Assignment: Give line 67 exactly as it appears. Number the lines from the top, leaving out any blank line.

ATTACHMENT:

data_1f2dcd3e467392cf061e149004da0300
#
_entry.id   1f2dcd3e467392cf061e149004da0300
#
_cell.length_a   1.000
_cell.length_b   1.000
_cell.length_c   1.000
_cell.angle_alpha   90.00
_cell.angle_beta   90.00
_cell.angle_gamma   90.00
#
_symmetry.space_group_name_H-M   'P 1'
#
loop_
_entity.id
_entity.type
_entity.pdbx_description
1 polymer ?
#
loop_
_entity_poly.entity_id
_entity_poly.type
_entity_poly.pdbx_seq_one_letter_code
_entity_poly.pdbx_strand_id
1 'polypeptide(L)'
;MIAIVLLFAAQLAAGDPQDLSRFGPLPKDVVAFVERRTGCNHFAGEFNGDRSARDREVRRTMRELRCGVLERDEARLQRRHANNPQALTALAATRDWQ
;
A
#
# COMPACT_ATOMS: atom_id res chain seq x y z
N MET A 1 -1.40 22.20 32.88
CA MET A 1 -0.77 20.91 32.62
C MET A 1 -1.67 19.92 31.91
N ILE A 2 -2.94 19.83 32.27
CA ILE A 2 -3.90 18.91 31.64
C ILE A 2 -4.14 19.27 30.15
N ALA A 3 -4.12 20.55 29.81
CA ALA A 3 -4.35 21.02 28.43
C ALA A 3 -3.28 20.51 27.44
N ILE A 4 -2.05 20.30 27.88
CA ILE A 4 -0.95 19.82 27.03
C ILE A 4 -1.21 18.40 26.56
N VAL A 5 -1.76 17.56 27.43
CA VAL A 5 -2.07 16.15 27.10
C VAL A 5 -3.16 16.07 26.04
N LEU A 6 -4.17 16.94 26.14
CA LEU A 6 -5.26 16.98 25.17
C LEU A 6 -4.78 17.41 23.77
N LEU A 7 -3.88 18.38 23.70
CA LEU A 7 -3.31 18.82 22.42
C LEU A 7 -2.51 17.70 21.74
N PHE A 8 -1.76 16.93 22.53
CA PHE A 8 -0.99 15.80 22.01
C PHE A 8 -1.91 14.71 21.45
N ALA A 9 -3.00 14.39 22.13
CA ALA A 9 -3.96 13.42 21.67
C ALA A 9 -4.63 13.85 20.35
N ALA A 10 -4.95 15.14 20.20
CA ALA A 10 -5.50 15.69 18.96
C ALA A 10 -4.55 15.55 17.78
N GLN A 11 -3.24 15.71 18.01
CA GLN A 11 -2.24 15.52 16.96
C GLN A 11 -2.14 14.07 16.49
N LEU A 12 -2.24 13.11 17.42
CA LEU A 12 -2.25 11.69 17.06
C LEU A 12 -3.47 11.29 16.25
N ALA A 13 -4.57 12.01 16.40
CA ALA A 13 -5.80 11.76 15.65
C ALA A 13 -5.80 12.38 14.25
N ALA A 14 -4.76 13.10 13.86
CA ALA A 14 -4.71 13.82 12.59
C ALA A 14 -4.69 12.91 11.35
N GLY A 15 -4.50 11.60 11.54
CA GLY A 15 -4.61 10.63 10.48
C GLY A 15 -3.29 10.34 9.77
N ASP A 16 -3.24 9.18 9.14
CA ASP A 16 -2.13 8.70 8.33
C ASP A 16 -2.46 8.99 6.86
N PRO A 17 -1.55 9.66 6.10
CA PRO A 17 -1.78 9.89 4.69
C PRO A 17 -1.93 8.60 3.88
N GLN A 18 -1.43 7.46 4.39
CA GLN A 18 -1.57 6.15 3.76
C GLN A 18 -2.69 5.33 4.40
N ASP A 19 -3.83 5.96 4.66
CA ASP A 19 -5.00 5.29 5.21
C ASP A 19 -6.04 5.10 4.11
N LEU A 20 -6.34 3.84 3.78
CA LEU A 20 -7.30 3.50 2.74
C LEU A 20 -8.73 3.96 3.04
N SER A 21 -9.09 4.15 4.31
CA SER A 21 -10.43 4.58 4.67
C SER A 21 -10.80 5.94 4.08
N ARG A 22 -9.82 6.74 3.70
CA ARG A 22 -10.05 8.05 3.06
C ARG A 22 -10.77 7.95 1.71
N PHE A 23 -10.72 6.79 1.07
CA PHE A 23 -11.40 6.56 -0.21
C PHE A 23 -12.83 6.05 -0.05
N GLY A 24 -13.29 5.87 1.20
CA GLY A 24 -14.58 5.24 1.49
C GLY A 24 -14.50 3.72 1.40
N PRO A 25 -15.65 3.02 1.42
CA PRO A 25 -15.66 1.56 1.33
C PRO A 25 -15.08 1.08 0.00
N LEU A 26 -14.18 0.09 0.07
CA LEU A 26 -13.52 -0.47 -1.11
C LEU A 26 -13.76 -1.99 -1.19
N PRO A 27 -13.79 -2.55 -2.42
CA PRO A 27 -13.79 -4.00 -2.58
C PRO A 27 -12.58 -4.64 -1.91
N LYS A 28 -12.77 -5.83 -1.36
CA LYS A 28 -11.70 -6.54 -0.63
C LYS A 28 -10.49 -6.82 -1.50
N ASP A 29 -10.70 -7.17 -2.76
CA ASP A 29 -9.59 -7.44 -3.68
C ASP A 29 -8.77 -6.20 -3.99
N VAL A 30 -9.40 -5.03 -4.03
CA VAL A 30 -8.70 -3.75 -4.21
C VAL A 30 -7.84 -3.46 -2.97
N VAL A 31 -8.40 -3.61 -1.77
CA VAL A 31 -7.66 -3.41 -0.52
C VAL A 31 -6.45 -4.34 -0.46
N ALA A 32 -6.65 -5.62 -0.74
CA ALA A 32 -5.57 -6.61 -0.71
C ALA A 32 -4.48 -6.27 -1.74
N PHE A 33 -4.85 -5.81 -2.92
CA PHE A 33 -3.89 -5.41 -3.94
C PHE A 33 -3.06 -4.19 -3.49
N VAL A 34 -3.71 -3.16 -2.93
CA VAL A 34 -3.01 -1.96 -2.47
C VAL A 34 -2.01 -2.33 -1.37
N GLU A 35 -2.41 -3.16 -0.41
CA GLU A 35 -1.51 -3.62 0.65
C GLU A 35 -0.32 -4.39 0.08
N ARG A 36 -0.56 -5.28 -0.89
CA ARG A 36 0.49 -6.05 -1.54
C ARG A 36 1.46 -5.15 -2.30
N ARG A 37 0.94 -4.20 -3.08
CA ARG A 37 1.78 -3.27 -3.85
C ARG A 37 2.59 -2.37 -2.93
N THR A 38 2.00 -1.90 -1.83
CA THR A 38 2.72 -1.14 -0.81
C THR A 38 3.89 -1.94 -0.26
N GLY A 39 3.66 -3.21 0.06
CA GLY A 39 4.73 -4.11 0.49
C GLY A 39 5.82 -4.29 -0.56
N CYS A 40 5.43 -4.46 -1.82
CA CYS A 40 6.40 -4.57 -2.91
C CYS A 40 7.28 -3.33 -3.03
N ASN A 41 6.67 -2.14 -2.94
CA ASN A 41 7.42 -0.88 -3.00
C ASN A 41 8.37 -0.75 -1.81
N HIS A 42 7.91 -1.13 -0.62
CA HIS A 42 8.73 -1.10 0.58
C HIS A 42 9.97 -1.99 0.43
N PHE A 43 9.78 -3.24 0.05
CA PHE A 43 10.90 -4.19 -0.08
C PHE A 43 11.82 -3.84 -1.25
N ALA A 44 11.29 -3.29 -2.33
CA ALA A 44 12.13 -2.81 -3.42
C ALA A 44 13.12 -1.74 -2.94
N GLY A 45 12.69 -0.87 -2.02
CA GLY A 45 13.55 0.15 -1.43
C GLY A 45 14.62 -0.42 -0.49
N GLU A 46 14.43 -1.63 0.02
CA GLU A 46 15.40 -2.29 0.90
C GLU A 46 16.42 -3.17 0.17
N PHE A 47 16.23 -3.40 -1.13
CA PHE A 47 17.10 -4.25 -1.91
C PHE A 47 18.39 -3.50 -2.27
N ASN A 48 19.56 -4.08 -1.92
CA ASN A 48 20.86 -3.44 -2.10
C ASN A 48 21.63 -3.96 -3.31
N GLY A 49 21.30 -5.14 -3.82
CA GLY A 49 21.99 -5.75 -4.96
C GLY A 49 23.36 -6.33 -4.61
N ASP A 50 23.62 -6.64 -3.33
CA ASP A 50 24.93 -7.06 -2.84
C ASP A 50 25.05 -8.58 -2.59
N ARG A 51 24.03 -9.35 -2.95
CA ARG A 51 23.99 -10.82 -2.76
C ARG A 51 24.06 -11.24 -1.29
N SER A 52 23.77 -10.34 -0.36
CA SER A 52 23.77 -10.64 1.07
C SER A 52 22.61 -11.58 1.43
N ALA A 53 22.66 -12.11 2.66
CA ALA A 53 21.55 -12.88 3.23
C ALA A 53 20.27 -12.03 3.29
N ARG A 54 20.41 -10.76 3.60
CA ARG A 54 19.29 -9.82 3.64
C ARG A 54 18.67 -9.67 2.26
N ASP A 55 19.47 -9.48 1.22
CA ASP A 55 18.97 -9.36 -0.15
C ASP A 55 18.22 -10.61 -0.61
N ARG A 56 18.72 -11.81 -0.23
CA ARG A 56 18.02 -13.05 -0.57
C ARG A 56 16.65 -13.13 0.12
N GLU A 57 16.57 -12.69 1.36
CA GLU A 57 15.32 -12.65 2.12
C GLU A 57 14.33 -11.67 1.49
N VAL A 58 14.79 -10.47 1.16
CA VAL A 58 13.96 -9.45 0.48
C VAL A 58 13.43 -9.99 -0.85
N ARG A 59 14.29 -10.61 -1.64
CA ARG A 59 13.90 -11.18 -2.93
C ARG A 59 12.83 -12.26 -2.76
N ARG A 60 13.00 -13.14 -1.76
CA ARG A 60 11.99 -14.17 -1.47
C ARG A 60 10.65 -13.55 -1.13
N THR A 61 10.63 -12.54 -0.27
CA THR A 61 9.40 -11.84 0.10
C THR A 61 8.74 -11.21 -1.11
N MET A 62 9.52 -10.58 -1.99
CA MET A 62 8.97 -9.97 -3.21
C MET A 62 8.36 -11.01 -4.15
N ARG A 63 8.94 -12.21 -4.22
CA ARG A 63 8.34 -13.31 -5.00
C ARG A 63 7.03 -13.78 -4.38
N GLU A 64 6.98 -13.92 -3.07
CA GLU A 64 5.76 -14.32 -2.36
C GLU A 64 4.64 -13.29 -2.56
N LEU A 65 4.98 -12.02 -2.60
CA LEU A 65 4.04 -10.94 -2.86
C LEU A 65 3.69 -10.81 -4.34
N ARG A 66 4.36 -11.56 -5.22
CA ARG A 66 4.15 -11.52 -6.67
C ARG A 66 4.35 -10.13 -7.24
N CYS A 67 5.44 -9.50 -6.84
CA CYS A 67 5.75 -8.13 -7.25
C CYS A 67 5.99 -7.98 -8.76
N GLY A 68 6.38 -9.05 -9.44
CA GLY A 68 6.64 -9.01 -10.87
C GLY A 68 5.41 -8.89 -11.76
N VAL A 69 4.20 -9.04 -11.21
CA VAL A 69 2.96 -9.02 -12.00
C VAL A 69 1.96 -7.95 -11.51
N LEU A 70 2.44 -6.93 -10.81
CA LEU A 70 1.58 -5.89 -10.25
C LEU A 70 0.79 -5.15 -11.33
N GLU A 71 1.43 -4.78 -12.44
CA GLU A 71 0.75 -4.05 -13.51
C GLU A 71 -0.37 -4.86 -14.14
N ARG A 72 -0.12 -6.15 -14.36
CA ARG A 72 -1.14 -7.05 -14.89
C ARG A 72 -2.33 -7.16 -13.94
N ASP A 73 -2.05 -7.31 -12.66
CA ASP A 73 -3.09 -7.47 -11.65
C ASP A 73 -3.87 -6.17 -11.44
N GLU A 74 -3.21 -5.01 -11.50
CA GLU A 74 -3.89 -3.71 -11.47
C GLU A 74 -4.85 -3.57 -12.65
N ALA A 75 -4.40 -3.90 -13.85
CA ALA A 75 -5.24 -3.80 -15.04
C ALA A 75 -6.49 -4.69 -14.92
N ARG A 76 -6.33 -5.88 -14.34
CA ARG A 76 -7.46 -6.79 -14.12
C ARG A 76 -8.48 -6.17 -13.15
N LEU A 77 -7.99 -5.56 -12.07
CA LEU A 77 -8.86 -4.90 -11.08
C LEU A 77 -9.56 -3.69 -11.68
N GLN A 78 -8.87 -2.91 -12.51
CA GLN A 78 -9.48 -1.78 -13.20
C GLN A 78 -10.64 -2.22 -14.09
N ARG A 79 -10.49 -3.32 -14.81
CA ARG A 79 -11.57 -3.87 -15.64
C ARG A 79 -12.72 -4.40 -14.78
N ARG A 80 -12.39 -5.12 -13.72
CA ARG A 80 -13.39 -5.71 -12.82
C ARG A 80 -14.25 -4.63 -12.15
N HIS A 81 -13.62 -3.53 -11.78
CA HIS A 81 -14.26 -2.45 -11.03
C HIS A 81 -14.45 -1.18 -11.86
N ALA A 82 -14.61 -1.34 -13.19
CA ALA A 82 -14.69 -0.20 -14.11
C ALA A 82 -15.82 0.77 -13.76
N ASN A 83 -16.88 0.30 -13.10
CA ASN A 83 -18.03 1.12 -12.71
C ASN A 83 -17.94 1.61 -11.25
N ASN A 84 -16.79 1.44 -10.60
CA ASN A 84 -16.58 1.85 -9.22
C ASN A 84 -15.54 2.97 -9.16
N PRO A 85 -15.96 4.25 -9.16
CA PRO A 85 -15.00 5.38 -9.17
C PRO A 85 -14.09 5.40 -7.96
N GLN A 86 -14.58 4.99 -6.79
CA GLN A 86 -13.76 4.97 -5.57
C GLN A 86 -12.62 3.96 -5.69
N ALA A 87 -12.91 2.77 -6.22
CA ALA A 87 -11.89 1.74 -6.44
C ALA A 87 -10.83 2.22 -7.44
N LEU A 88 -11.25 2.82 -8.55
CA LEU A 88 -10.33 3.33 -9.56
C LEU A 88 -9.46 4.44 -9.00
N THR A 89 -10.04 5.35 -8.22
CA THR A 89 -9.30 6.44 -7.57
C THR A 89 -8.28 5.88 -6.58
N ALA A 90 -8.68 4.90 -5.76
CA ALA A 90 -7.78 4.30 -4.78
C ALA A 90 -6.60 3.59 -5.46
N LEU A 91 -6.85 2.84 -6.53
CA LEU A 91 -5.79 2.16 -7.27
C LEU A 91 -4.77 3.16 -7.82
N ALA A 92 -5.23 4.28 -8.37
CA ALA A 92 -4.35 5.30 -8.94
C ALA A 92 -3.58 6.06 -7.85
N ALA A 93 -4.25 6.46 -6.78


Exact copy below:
N ALA A 13 -4.57 12.01 16.40